Motivation for prevention through design: experiential perspectives and practice
journal contributionposted on 07.11.2017, 11:50 by J.A. Gambatese, Alistair Gibb, Charlotte L. Brace, Nicholas Tymvios
© 2017 American Society of Civil Engineers. Studies show that application of the prevention through design (PtD) concept with respect to construction worker safety, although compulsory in some countries, is inconsistent throughout the United States. This paper presents a study that explored the impacts and experiences in a construction community resulting from PtD implementation to benefit those countries where PtD is predominantly absent. Informed by a comprehensive review of PtD literature and governing regulations, the researchers conducted a structured, randomized survey of the construction sector in the United Kingdom, where PtD is prevalent. Based on analyses of 228 survey responses, it is clear that PtD is viewed as a positive enhancement to design practice, project team collaboration, and safety. Those experienced in its application hold it in high regard. Obstacles to implementing PtD may be present but can be overcome. PtD provides an opportunity to change the way safety is viewed and practiced in the United States and to make it more inclusive of the entire project team, with active participation consistent with current project team roles and responsibilities. The research reveals how the construction industry can make this change and the impacts to be expected. Doing so will create a supportive and participatory safety environment throughout the design profession.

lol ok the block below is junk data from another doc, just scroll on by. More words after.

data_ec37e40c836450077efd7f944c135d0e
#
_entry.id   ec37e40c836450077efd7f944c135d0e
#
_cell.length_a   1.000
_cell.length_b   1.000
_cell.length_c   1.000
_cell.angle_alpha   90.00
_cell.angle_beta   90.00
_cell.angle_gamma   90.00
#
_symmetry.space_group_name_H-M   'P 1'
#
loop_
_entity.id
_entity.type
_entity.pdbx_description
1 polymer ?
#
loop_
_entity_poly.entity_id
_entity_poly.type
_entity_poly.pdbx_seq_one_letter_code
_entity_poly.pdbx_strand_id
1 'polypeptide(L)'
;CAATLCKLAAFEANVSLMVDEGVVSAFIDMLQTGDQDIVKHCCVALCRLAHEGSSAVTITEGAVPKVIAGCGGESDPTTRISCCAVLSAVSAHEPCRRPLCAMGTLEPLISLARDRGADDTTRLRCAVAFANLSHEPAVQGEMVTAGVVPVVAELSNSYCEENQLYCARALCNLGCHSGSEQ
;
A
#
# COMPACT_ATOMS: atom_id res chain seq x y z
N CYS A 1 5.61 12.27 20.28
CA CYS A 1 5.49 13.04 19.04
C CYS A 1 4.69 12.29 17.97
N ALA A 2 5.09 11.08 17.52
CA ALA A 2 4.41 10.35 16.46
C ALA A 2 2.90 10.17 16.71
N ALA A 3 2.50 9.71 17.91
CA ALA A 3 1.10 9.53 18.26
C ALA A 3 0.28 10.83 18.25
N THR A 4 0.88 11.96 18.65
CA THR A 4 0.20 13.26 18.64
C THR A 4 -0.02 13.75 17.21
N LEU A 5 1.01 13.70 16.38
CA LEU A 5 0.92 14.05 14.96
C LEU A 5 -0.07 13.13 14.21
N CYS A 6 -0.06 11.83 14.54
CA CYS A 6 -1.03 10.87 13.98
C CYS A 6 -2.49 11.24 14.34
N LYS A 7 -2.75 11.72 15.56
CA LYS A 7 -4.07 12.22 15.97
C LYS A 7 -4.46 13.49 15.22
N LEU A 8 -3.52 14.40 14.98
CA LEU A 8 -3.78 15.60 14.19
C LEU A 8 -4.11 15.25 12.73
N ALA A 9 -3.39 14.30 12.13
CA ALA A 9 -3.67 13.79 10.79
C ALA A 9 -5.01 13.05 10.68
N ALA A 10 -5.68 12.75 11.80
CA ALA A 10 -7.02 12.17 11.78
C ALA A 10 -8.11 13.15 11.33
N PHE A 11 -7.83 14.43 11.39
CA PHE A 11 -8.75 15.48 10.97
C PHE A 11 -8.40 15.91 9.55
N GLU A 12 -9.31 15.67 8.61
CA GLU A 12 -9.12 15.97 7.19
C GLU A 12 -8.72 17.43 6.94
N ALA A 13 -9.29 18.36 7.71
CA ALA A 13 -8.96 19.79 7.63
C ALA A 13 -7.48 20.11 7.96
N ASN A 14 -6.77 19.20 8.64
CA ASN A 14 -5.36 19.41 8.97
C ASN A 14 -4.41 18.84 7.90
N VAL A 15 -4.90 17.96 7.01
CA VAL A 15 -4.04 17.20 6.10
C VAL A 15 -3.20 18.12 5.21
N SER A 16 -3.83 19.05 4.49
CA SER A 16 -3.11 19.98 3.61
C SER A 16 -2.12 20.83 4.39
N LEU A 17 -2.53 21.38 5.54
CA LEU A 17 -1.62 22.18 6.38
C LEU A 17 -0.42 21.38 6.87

This research was sponsored by the National Institute for Occupational Safety and Health (NIOSH) as part of its national PtD initiative.
- Architecture, Building and Civil Engineering